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EPA issues new gas-powered engine standard

WASHINGTON, Sept. 4 (UPI) -- The U.S. Environmental Protection Agency has issued new standards for small gas-powered engines to reduce pollutants from machines including lawn mowers.


The EPA said the new standards are designed to substantially reduce the amount of gas fumes, carbon monoxide, hydrocarbons and smog-forming pollutants emitted from a wide range of small gas-powered engines. The regulations go into effect in 2010 and 2011.

The EPA's new small-engine standards will allow Americans to cut air pollution as well as grass," said EPA Administrator Stephen Johnson. "These standards help fight smog in our neighborhoods and waterways as we continue to improve the environmental landscape."

The federal agency said the new standards, when fully implemented, will yield annual emission reductions of 600,000 tons of hydrocarbons, 130,000 tons of nitrogen oxide, 5,500 tons of direct particulate matter and 1.5 million tons of carbon monoxide. Officials said they expect the new standards to save approximately 190 million gallons of gasoline each year.


The rule becomes effective in 2011 for lawn and garden equipment of 25 horsepower or less, while the standards for gas-powered personal watercraft and inboard and outboard engines goes into effect in 2010.

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FDA approves hepatitis B viral DNA test

WASHINGTON, Sept. 4 (UPI) -- The U.S. Food and Drug Administration has approved the first hepatitis B nucleic acid test that measures the amount of viral DNA in a patient's blood.

The FDA said assessing a patient's viral load provides health care professionals with a highly sensitive method for gauging the progress of antiviral therapy in patients with chronic HBV infections.

"The COBAS TaqMan HBV Test extracts and then amplifies sections of viral DNA from human plasma or serum," the federal agency said. The viral DNA sections are measured to establish a baseline level before beginning treatment, and then used again during treatment to assess an individual's response to therapy.

"Measuring a patient's HBV viral load is an important aspect of managing chronic hepatitis B infections," said Dr. Daniel Schultz, director of the FDA's Center for Devices and Radiological Health. "The COBAS TaqMan test gives health care providers a new and sensitive tool for this process."


The newly approved test is manufactured by Roche Diagnostics of Basel, Switzerland.

New air traffic control system developed

AUSTIN, Texas, Sept. 4 (UPI) -- U.S. engineers say they've creating an air traffic control system that will operate without human input, basing flight recommendations on myriad variables.

University of Texas Professor Constantine Caramanis and colleagues at the Massachusetts Institute of Technology said the system will monitor weather conditions as well as current aircraft locations and probable routes.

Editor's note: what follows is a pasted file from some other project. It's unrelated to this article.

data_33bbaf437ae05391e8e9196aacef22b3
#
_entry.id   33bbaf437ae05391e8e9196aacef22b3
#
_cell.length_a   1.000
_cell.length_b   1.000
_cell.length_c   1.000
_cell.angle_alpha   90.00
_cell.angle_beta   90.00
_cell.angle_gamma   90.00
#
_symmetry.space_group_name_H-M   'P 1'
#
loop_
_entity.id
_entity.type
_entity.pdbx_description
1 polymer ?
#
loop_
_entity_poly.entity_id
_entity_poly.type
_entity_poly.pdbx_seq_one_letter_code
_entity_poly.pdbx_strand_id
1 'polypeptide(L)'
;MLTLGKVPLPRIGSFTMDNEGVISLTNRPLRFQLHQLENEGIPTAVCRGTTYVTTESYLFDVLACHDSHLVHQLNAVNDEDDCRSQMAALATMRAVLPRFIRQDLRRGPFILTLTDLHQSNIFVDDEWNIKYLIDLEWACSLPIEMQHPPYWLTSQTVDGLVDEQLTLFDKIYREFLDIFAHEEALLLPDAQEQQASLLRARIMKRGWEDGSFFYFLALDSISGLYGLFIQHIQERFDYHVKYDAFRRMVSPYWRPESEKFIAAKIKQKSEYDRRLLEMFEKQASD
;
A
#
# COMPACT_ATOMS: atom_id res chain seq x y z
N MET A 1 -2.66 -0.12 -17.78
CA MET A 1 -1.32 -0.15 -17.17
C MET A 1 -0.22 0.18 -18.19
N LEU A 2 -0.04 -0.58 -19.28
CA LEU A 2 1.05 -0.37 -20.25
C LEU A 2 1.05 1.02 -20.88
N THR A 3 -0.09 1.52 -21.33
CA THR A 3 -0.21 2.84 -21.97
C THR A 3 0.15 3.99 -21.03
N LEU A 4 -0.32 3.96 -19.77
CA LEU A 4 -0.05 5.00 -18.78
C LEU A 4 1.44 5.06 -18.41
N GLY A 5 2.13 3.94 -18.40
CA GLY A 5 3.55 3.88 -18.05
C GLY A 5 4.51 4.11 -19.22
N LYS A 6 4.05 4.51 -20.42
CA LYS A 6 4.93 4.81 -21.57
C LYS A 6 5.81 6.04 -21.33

"There is currently no unified decision-making framework for air traffic flow optimization," said Caramanis. "The complicated nature of the process, and the need to make quick adjustments when changes occur, will best be addressed with a mathematical model that combines theories and calculations from probability, statistics, optimization modeling, economics and game theory."

The researchers, led by MIT Professor Cynthia Barnhart, are also considering ways to reduce flight delays and cancellations, including allowing airlines to barter for slots when one airline can't get a flight off the ground and others could do so.

"The idea is to have an overarching optimization model that allows balance and flexibility to the decisions being made so that we can successfully exploit whatever slack in the system we can," Caramanis said. "Our model will have autonomous re-configurability which is the ability to adapt to new information on its own."


Aggressive cancer survival predictor ID'd

SIENA, Italy, Sept. 4 (UPI) -- An Italian-led international study has identified a tumor suppressor gene as the first independent prognostic biomarker in cases of soft tissue sarcoma.

The scientists said they examined specimens taken from 41 patients with soft tissue cancer. In a subset of 31 cases of non-metastatic cancers, they found a direct relationship between gene pRb2/p130 expression and the clinical outcome of patients.

"We found that pRb2/p130 expression was lost or decreased and significantly correlated with recurrence of disease and poor survival rates in the subset of patients with non-metastatic tumors," said Dr. Valeria Masciullo of the University of Siena, the study's lead author.

She said those findings show a reduction in the expression of pRb2/p130 can mean a higher risk of recurrence and death from STSs.

The finding might help physicians determine which patients have a higher risk of disease recurrence and who might benefit from a more aggressive adjuvant therapy.

The researchers -- including scientists from Temple University in Philadelphia, the University of Siena and the Center of Oncological Research of Mercogliano in Avellino, Italy -- report their findings in the journal Clinical Cancer Research.

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